The book thankfully avoids the usual Mickey Mouse/Goofy dynamic of sage and blithering idiot. Milli is more scattered and stressed than dimwitted. She’s first seen returning from an inexplicable four-hour(!) visit to the store for three(!!) bags of groceries. She may not know enough not to soak her cast iron pans or prevent her dish sponge from festering  into an E. coli breeding ground (both to Penny’s chagrin), but she’s willing to learn. 

And Penny is ready to teach her, and us, about homemaking folkways. We learn the difference between expiration and sell-by dates. Where to shop for food besides the big chain and box stores. Why dollar stores are good sources of low-priced grub (but not everything—Penny hilariously grimaces when Milli suggests buying dollar-store meat). Tools and utensils every kitchen needs. Buying staples like beans, rice, flour, salt, and pepper in bulk. Defrosting a freezer and where precisely everything goes in the fridge. Et cetera. No off-the-grid lunacy about all-meat diets or starting a victory garden fertilized by your own excrement. Just good, solid, real-world advice. 

Writer/artist Nero Villagallos O’Reilly’s artwork is an adorable medley of early cartoons, anime, and the internet. Main characters Penny and Milli are simply drawn, but the backdrops are well-defined. The art doesn’t skimp on portraying gear—pots, pans, knives, bowls, and such—either; a necessity for an instruction manual. While static, the comics format can provide better better instruction than the non-illuminated text of a cookbook. The “camera” moves, granting the side-by-side and over-the-shoulder perspective necessary to any cooking lesson, along with the gentle instruction of a teacher who’s available without actually being present, or real for that matter.

The tips are handy, but what about the recipes making up the last three-quarters of the book? They’re rudimentary and easily made with little chance of starvation, burning, or tears. Most suit the post-collegiate bachelor/bachelorette repertoire and palate. Honest meals pulled together from simple ingredients, whipped up in an hour, half hour, or less. You’ll find foundational recipes here for homemade tortillas, basic bread, pizza dough, and such like before moving on to instructions with more ingredients and steps. Yet even these are easy enough, and interesting besides. Saving money doesn’t require a Spartan diet.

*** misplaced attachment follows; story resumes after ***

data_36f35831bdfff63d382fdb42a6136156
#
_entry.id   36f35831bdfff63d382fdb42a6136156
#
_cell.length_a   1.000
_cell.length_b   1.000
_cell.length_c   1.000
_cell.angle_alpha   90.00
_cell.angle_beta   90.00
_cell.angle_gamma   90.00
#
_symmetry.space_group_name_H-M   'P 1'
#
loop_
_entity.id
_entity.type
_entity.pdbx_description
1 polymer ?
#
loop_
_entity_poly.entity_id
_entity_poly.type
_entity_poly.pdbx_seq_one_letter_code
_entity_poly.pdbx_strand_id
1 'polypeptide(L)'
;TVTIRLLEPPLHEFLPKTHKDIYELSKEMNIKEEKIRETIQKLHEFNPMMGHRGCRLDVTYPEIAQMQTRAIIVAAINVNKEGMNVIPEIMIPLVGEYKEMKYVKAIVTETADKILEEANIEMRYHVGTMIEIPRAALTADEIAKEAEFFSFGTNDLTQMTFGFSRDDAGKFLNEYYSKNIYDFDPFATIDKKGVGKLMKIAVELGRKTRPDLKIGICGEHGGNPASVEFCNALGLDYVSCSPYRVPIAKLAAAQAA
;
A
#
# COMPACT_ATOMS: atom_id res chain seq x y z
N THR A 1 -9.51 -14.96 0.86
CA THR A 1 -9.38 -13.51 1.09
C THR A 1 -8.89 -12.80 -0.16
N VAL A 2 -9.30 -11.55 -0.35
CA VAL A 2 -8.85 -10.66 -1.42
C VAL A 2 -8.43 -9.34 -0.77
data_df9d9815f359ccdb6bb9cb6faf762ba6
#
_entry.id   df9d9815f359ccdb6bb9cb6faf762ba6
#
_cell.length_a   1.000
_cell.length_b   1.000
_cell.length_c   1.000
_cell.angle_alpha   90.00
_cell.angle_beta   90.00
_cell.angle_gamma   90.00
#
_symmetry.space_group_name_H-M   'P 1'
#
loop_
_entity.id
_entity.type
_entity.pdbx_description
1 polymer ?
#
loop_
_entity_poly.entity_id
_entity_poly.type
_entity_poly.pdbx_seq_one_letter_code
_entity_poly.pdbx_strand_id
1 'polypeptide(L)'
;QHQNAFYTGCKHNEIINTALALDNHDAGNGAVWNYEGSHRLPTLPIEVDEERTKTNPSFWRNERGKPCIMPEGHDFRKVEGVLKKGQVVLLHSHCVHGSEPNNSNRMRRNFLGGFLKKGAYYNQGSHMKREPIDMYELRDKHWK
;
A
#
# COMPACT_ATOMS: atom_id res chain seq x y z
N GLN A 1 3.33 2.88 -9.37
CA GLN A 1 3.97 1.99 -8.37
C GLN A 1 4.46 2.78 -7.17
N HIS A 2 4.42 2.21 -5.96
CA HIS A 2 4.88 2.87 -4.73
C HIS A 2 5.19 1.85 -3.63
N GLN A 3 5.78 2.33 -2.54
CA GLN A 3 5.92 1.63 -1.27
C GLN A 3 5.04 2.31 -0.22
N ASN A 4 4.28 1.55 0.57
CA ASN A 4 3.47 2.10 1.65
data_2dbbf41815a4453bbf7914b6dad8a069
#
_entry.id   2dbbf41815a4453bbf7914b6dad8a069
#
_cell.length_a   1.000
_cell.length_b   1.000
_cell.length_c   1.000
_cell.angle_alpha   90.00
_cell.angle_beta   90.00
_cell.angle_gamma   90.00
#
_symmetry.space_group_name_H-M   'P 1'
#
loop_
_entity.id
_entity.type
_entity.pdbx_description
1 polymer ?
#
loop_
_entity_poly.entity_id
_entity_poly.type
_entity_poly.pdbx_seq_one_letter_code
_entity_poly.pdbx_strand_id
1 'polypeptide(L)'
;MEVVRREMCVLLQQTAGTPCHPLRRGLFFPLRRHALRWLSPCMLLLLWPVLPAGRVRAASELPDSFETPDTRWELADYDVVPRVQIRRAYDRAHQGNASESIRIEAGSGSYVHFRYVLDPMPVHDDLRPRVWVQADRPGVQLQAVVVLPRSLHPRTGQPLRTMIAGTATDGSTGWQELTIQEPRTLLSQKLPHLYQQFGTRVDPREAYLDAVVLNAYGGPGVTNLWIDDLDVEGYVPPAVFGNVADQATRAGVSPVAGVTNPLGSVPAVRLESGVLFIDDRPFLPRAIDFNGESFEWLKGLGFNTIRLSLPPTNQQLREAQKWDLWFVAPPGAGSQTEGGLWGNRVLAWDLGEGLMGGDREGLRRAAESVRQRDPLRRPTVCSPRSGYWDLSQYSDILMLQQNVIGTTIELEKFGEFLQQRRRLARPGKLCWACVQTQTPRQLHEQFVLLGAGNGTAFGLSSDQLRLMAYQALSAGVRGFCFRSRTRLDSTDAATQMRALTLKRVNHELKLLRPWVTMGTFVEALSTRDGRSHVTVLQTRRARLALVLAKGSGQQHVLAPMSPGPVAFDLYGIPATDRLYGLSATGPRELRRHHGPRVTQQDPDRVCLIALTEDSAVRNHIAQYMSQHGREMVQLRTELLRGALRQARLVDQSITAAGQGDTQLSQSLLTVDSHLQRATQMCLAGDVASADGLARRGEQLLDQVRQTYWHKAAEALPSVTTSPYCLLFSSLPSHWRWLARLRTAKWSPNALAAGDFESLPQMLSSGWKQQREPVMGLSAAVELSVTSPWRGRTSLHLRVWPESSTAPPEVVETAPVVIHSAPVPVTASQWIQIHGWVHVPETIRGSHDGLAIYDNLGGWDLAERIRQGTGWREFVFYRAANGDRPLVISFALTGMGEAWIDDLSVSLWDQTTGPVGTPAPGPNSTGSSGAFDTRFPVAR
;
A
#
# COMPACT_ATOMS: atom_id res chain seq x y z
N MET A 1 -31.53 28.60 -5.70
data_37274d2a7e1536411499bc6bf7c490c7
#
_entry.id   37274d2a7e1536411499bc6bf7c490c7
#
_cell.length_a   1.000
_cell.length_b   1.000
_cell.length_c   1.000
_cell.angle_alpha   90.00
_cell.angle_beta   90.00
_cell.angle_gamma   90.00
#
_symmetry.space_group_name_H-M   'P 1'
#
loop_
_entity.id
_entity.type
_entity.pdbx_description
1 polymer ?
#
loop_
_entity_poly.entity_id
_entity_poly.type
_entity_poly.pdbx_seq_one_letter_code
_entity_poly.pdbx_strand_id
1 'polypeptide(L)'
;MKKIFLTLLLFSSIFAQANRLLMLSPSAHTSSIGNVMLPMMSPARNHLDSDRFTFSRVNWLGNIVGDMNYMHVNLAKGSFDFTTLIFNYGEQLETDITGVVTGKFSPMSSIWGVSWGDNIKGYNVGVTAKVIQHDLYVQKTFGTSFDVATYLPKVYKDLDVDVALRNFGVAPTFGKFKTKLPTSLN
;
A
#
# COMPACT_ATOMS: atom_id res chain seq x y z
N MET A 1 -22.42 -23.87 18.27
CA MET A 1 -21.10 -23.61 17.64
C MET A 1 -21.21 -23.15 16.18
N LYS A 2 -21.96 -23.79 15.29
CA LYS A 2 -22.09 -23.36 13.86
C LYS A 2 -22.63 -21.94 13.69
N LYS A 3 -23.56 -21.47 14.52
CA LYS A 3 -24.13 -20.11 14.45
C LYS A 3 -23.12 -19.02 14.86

Who is the Poorcraft Cookbook for? The jacket copy says it’s for folks experiencing “new and independent living, a recent college graduate, or just downshifting to a simpler lifestyle.” Clearly, though the comic format is likelier to appeal to young hip comic-readers, it’s easily consumed (pun unashamedly intended) by anyone. Frugality motivates Penny and Milli, but one of the bigger ideas explored is time, described by Penny as “the most expensive ingredient.”

Early on Milli expresses the common dilemma of trying to eat well before racing off to work. This leads Penny to show her how to prepare a bowl of tamago kake gohan—rice, raw egg, onions, and broth—as a rapid meal. Notably, Penny has no visible means of support. Mayhap, Penny has a trust fund, or is so penny-wise, she doesn’t need to work any more and spends her days obsessively cooking meals for the entire week, and containing them in sealable bins and recycled spaghetti sauce jars. Clearly, Penny is one of those admirable yet irritating individuals ordained by the household gods and blessed with having her shit together. One gets the impression Penny does nothing but beautifully prepare food all day—an utter eidolon for those of us who consider not ordering out every night and successfully boiling an egg a personal victory. But despite Penny’s irksome but genial perfection, The Poorcraft Cookbook doesn’t promise to be a cure-all. Just an enjoyable guide to better, smarter, and cheaper eating.

The Poorcraft Cookbook is available through Iron Circus Comics.

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Dan Kelly

Dan Kelly has been a writer and editor for 30 years, contributing work to the Chicago Reader, Chicago Journal, The Baffler, Harvard Magazine, The University of Chicago Magazine, and others.